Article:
Lower rent rates and patches sewed to your tongue — unusual approaches aim to help people lose weight

Published: Wednesday, Sept. 18 2013 9:45 a.m. MDT

At an apartment complex in Japan, tenants rent fluctuates according to their weight: for each kilo (approximately 2 pounds) they lose, tenants pay 1,000 yen, or approximately $10, less. On the other side, tenants pay 1,000 more yen for every kilo they gain.

Screenshot Associated Press Video

Dieting comes in variations, but new incentives to lose weight have picked up media attention.

At an apartment complex in Osaka, Japan, when you weigh less, you pay less. The female-only tenants’ rent fluctuates according to their weight: for each kilo (approximately 2.2 pounds) tenants lose, they pay 1,000 yen, or approximately $10, less. On the other side, tenants pay 1,000 more yen for every kilo they gain.

“Since the rent is lower if you lose weight, we thought overweight people would be coming to live here. Instead, we found that people who already have a great body come here and their goal is to maintain that physique,” said Lady Share House B&D administrator Mari Kataoka, in an interview with the Associated Press.

The Lady Share House B&D houses 24 women and provides exercise equipment to help the women control their weight. It offers discounted beauty products and lectures on weight management, according to Daily Mail.uk. The housing complex also provides unlimited sugary snacks and drinks, which are intended as a means to strengthen tenants' resistance to unhealthy foods rather than to raise rent.

“By having snacks at their disposal, we hope they will become more resistant to temptation,” Kataoka said in her interview. "In this share house the residents have the same goals to lose weight, so it's easier not to give up.”

The Lady Share House’s approach to rent has mixed responses, some people believe it encourages fitness, and others say it can lead to eating disorders. Many say the weight-loss incentive could be dangerous in Japan, where 30 percent of women in their 20s are underweight, according to Daily Mail.uk.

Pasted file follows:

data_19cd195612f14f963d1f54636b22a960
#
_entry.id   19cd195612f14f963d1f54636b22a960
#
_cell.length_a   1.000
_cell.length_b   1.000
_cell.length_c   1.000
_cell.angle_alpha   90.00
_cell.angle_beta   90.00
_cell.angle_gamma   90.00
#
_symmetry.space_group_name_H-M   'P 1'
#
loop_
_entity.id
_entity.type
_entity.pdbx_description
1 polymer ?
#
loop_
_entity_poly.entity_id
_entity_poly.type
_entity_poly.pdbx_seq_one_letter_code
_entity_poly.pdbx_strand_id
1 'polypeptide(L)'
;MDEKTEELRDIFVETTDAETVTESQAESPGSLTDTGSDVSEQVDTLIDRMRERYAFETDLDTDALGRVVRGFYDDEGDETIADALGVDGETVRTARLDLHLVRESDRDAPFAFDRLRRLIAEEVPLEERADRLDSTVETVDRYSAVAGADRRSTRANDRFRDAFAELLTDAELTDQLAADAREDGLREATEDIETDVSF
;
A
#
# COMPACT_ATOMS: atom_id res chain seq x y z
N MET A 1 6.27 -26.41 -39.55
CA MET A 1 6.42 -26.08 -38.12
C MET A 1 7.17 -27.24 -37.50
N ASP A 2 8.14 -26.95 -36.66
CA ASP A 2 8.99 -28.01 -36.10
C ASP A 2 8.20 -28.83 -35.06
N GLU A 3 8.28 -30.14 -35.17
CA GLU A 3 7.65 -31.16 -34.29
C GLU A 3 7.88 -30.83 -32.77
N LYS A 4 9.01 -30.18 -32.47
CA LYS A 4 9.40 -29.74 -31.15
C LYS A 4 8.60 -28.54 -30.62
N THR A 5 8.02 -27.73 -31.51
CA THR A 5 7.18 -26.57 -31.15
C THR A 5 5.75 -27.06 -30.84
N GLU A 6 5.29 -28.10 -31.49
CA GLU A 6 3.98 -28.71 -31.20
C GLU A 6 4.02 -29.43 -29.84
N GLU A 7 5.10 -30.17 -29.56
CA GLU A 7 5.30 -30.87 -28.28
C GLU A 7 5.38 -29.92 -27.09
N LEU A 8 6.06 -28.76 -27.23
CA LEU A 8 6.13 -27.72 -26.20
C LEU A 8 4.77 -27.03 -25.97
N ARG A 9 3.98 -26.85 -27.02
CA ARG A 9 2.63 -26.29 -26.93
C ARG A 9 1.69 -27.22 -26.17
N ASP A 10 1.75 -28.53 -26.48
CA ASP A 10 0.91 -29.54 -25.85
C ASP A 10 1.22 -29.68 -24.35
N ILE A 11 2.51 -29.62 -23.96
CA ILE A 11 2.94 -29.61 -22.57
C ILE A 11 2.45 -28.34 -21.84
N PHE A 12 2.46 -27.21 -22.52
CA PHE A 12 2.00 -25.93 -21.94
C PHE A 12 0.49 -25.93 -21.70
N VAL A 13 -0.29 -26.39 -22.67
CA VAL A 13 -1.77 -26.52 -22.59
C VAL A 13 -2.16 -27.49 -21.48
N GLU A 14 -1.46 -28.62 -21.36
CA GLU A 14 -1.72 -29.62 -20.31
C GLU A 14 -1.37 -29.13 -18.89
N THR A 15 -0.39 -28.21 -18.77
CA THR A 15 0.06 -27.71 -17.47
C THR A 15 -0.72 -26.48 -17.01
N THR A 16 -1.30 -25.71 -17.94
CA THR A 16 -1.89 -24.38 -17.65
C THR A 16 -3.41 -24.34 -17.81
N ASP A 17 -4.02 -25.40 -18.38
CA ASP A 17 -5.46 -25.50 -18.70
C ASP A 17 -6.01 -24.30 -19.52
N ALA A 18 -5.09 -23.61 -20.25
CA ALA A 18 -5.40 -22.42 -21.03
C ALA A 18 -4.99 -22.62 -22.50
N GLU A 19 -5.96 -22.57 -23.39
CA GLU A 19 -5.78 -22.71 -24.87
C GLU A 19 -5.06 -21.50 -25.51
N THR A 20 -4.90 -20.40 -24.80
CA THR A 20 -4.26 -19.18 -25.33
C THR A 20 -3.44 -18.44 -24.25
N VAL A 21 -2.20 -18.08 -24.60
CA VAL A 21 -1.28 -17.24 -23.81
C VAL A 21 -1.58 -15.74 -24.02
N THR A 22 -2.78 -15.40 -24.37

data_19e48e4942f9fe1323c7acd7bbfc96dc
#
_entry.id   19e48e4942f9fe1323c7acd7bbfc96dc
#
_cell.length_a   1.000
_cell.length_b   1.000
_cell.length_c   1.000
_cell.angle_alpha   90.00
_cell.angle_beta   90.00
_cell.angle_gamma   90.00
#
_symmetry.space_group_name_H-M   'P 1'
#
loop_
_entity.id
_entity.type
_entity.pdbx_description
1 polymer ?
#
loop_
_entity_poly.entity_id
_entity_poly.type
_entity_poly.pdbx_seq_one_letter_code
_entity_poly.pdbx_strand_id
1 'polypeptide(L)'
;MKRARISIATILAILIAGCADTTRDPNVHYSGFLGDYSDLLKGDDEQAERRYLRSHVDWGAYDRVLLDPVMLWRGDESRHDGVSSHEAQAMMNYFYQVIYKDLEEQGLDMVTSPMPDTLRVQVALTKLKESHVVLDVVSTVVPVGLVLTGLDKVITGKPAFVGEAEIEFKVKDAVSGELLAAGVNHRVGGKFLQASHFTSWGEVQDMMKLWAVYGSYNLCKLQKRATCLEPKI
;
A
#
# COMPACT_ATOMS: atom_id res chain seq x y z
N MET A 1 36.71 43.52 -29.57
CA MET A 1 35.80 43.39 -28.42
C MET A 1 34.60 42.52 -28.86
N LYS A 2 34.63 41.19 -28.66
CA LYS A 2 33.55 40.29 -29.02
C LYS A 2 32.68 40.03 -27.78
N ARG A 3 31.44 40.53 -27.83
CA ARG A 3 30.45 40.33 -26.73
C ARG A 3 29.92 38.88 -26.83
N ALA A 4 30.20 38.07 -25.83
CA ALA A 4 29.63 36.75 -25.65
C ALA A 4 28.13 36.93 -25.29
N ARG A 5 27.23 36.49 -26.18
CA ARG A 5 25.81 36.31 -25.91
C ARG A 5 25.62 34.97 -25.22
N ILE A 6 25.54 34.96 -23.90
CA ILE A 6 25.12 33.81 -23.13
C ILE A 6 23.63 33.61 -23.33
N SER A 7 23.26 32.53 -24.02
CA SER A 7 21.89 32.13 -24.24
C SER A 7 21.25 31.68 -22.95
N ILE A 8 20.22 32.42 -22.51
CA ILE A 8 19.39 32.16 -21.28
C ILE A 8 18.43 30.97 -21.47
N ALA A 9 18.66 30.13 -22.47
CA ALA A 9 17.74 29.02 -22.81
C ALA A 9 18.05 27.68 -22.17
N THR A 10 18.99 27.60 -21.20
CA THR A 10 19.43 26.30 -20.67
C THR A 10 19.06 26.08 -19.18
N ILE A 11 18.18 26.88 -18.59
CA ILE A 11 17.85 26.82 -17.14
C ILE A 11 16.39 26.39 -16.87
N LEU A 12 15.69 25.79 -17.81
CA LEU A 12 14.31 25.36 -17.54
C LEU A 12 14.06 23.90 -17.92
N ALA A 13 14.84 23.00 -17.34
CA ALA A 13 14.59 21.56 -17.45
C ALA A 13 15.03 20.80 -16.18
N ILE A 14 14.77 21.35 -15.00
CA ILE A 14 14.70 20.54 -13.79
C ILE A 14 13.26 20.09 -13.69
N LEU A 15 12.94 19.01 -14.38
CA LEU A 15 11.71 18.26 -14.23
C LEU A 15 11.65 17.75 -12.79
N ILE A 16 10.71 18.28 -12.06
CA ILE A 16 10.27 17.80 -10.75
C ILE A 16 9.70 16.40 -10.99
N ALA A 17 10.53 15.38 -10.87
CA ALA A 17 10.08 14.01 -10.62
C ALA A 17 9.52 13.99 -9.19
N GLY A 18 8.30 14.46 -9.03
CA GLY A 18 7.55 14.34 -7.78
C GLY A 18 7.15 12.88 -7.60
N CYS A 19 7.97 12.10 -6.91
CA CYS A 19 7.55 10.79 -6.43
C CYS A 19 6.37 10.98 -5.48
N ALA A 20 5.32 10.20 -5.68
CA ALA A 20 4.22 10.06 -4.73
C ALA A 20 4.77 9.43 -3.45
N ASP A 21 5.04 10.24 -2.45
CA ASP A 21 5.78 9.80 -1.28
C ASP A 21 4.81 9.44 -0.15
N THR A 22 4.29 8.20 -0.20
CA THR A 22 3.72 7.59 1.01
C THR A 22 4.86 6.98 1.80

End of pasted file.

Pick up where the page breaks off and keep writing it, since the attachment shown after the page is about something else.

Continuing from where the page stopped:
But when “The Doctors” Facebook page asked followers if they would live in an apartment building where rent was determined by weight, 53 percent said they would.

Another form of dieting that has received criticism is the tongue patch diet, which is a basic cosmetic surgery in which a stamp-sized patch is sewn onto a person’s tongue, according to msn.com.

The tongue patch forces patients into a liquid-only diet because eating solid foods is too painful. Patients can lose up to 30 pounds by having the patch on for a month, according to the Huffington Post.

ABC News followed the month-long tongue patch experience of two women to report on what it was like. Although they struggled to adjust to their new diet, they were both pleased with their final results.

But some in the medical field have concerns with extreme forms of dieting.

“This is so primitive an approach, you can hire someone to hold a gun next to your head and threaten to shoot you everytime you eat. The idea that you put this patch in your mouth and every time you take one morsel of solid food you get this stabbing pain, who the heck knows what the long-term consequences of that are?” said Dr. Rob Huizenga, a weight loss expert in the ABC segment. “There’s not one scintilla of hope or evidence that putting a patch on your tongue and not being able to eat for a month is going to have any effect on you at one year, or two years, or three years.”

Japanese Rooms for Rent: Weigh Less, Pay Less

Rental rates for shared houses are usually determined by location and the number of rooms. But at one shared property in Osaka, Japan, the monthly cost has nothing to do with the size of the structure. It's all about the size of the resident. (July 23)

Abby Stevens is a writer for the DeseretNews.com Faith and Family sections. She is a graduate of Brigham Young University–Idaho. Contact her at astevens@deseretdigital.com.

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